`default-user`)

   4.  Try the `FOSSIL_USER` environment variable.

   5.  Try the `USER` environment variable.

   6.  Try the `LOGNAME` environment variable.

   7.  Try the `USERNAME` environment variable.

   8.  Check if the user can be extracted from the remote URL, if
   there is a remote URL.




### Error logging

If logging errors to a file, fossil will include the values of the
following environment variables in the error log entry if they are
defined: `HTTP_HOST`, `HTTP_USER_AGENT`, `PATH_INFO`, `QUERY_STRING`,
`REMOTE_ADDR`, `REQUEST_METHOD`, `REQUEST_URI`, and `SCRIPT_NAME`. 
................................................................................
home directory. This includes the global settings and the list of
repositories and checkouts used by `fossil all`.

The user's home directory is specified by the first environment
variable found in the environment from the list `FOSSIL_HOME`,
`LOCALAPPDATA` (Windows), `APPDATA` (Windows), `HOMEDRIVE` and
`HOMEPATH` (Windows, used together), and `HOME`. 

SQLite has its own notion of the user's home directory, which is only
exposed if the interactive SQL shell is run with the "fossil
sqlite3" command. Being a separate library, SQLite uses many of the
same variables to find the home directory, but uses them in a
different order, and does not use the `FOSSIL_HOME` variable at all.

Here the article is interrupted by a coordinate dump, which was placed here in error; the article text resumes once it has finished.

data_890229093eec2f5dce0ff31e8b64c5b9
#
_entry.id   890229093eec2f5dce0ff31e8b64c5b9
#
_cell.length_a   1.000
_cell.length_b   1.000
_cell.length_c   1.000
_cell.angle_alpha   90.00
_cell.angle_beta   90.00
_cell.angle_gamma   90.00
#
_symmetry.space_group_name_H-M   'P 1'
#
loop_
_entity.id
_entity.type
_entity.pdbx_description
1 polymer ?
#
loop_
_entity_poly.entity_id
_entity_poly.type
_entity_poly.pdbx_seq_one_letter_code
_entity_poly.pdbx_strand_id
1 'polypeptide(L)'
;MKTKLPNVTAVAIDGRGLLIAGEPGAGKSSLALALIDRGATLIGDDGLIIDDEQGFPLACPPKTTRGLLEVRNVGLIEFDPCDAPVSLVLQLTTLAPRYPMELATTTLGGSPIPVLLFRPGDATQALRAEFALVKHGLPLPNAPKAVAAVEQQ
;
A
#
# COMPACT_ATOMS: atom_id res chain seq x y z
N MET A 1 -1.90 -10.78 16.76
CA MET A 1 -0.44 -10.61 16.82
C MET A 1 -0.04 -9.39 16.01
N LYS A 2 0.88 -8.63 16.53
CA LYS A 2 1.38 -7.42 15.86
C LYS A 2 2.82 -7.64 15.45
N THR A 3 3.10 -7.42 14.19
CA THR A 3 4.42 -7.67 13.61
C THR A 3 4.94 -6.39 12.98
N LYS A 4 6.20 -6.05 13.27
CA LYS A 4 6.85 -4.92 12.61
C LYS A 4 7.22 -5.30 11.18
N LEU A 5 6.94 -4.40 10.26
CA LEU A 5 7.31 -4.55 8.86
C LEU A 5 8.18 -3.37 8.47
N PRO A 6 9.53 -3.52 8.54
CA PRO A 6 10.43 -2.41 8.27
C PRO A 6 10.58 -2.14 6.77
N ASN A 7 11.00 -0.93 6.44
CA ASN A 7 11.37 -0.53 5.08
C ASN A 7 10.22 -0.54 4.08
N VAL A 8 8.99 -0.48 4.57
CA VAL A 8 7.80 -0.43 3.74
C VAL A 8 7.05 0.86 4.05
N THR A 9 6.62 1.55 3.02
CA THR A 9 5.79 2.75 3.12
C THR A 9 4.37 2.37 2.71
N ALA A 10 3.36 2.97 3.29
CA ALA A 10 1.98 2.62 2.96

### SQLite VFS to use

See [the SQLite documentation](http://www.sqlite.org/vfs.html) for an
explanation of what a VFS actually is and what it does.

If the default VFS underneath SQLite is not suitable, an alternative
................................................................................
Fossil places some temporary files in the current directory, notably
supporting files related to merge conflicts are placed in the same
folder as the merge result.

Other temporary files need a home. On Unix-like systems, the first
folder from the hard coded list `/var/tmp`, `/usr/tmp`, `/tmp`,
`/temp`, and `.` that is found to exist in the file system is used by
fossil. The SQLite library has its own code for finding a safe place for
temporary files. It checks the environment variables `SQLITE_TMPDIR`
and `TMPDIR` ahead of the hard coded list `/var/tmp`, `/usr/tmp`,
`/tmp`, and `.` for the first directory that exists.

On Windows, fossil calls [`GetTempPath`][gtp], and also queries the
environment variables `TEMP`, and `TMP`. If none of those three places
exist, then it uses `.`. Notice that `GetTempPath` itself used `TMP`,
`TEMP`, `USERPROFILE`, and the Windows folder (named in the variable
`SystemRoot`). Since the Windows folder always exists, but in modern
versions of Windows is generally *not* writable by the logged in user,
not having `TEMP`, `TMP`, or `USERPROFILE` set is almost guaranteed to
cause trouble.

[gtp]: https://msdn.microsoft.com/en-us/library/windows/desktop/aa364992%28v=vs.85%29.aspx 



That said, it is not unusual for utilities on all platforms to assume
that `TEMP` or `TMP` point somewhere safe for temporary files.

If the identified temporary folder is not writable, then weird things
will happen on all platforms.